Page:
Among women aged 70 or older with Stage I, estrogen receptor-positive breast cancer, treatment with lumpectomy and tamoxifen resulted in a higher rate of cancer recurrence but similar overall survival as treatment with lumpectomy, tamoxifen, and radiation therapy. These results, which will be presented at the 2010 annual meeting of the American Society of Clinical Oncology, suggest that some older women may be able to forego radiation therapy without adversely affecting survival.
Surgery for early-stage breast cancer typically involves either mastectomy or lumpectomy. A mastectomyinvolves removal of the entire breast, whereas a lumpectomy involves removal of the cancer and a portion of surrounding tissue. Because a lumpectomy alone is associated with a higher rate of cancer recurrence than mastectomy, patients who elect to have a lumpectomy are generally also treated with radiation therapy. The combination of lumpectomy and radiation is called breast-conserving therapy. Studies have shown that breast-conserving therapy is associated with a lower risk of local cancer recurrence than lumpectomy alone.
Although the addition of radiation therapy to lumpectomy reduces the risk of local cancer recurrence, radiation therapy typically takes place over several weeks and requires a large commitment of time from the patient. This has prompted interest in whether there are certain groups of women with early breast cancer who can safely forego radiation therapy after lumpectomy.
The current study involved 636 women aged 70 or older with Stage I, estrogen receptor-positive breast cancer. After lumpectomy, women were assigned to additional treatment with tamoxifen alone or tamoxifen plus radiation therapy.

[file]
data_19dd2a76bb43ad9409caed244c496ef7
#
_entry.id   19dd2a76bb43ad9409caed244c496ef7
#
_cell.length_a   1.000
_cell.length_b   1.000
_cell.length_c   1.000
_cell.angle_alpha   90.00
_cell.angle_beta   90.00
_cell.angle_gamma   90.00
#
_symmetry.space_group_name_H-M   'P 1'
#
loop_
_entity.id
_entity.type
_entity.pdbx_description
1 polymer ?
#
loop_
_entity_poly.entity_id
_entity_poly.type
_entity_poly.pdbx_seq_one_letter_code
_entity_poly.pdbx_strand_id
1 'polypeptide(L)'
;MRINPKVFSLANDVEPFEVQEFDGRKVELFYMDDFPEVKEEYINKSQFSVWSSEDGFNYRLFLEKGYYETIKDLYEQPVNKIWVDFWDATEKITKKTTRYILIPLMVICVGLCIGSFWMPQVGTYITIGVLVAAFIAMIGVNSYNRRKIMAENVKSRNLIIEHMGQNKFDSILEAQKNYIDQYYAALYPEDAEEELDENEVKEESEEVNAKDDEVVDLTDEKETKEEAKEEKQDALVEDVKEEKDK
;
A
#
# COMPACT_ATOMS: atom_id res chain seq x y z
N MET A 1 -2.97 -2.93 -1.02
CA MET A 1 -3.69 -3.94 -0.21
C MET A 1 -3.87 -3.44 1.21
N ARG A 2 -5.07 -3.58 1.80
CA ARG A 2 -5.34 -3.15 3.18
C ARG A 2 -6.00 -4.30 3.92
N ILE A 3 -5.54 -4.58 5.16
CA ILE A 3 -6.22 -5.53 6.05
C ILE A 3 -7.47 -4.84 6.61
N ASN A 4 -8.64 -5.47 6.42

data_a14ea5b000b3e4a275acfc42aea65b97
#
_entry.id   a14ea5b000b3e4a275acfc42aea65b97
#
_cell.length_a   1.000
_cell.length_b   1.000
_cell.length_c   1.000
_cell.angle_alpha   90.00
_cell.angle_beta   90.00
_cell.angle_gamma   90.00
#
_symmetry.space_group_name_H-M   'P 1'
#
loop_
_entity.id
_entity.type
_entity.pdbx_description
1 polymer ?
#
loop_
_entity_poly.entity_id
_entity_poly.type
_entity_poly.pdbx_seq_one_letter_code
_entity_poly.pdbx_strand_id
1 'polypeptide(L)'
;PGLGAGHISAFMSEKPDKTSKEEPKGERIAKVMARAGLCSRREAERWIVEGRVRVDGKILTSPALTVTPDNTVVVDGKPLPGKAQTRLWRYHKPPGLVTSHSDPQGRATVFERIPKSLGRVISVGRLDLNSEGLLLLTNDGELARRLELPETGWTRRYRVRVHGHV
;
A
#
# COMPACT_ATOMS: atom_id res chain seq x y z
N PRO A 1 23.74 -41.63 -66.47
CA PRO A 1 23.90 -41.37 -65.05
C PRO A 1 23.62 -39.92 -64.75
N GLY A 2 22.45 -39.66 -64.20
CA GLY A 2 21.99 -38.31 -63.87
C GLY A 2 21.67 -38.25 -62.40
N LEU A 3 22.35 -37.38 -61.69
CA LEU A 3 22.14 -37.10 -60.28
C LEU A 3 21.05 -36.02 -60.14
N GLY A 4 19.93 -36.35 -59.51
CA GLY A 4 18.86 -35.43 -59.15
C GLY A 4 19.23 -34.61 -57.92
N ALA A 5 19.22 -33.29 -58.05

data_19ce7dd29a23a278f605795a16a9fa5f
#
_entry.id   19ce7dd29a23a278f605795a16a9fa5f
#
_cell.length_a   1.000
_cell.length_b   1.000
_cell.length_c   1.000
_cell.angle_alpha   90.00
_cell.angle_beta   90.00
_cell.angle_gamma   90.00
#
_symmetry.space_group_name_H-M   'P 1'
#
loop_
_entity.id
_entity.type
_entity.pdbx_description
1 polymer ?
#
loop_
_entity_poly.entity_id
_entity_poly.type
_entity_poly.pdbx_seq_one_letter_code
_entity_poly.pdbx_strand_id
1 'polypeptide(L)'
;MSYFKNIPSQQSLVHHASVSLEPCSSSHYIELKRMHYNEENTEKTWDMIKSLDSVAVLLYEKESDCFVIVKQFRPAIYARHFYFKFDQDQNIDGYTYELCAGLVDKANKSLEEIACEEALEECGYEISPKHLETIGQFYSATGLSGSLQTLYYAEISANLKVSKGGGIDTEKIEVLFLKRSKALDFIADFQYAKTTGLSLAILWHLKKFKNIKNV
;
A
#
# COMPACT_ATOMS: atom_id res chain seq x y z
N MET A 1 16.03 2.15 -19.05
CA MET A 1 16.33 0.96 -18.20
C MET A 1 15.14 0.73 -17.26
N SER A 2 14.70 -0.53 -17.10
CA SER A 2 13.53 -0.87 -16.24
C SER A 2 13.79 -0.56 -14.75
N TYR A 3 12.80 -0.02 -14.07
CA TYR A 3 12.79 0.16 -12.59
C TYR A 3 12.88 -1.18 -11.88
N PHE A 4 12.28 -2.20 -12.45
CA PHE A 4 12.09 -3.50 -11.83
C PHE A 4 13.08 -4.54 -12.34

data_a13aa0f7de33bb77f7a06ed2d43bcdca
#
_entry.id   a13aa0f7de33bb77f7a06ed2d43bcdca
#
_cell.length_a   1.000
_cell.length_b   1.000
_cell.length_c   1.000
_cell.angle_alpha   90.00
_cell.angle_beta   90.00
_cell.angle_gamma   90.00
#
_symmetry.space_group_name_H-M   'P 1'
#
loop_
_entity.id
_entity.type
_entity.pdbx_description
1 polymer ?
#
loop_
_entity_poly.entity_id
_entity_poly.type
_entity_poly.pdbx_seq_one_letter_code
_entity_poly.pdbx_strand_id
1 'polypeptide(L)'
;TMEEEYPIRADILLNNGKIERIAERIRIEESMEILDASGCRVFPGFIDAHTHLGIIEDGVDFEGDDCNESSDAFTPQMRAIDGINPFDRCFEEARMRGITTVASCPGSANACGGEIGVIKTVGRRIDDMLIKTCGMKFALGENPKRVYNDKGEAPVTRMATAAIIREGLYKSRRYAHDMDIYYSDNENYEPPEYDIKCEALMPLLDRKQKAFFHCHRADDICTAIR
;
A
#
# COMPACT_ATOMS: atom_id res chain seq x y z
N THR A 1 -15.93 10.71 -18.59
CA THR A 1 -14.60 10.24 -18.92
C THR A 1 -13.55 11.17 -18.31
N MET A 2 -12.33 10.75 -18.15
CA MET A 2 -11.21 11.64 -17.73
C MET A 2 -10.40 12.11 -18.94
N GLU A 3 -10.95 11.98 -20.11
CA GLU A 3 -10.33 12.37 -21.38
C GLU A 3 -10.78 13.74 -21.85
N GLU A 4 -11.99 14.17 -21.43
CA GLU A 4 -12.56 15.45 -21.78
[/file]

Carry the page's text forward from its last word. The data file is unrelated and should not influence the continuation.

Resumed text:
Women have now been followed for over 10 years.
- The risk of cancer recurrence in the same breast was lower among women who received radiation therapy: a local cancer recurrence developed in 2% of women treated with tamoxifen and radiation therapy and 8% of women treated with tamoxifen alone.
- Breast cancer-specific and overall survival were similar in the two study groups: 10-year overall survival was 61% among women treated with tamoxifen and radiation therapy and 63% in women treated with tamoxifen alone.
These results suggest that among older women treated with lumpectomy and tamoxifen for Stage I, estrogen receptor-positive breast cancer, skipping radiation therapy increases the risk of local cancer recurrence but does not adversely affect overall survival.
Older women with early breast cancer may wish to talk with their doctor about the risks and benefits of all treatment options.
Reference: Hughes KS, Schnaper LA, Cirrincione C et al. Lumpectomy plus tamoxifen with or without irradiation in women age 70 or older with early breast cancer. To be presented at the 2010 annual meeting of the American Society of Clinical Oncology. June 4-8, 2010. Chicago, IL. Abstract 507.
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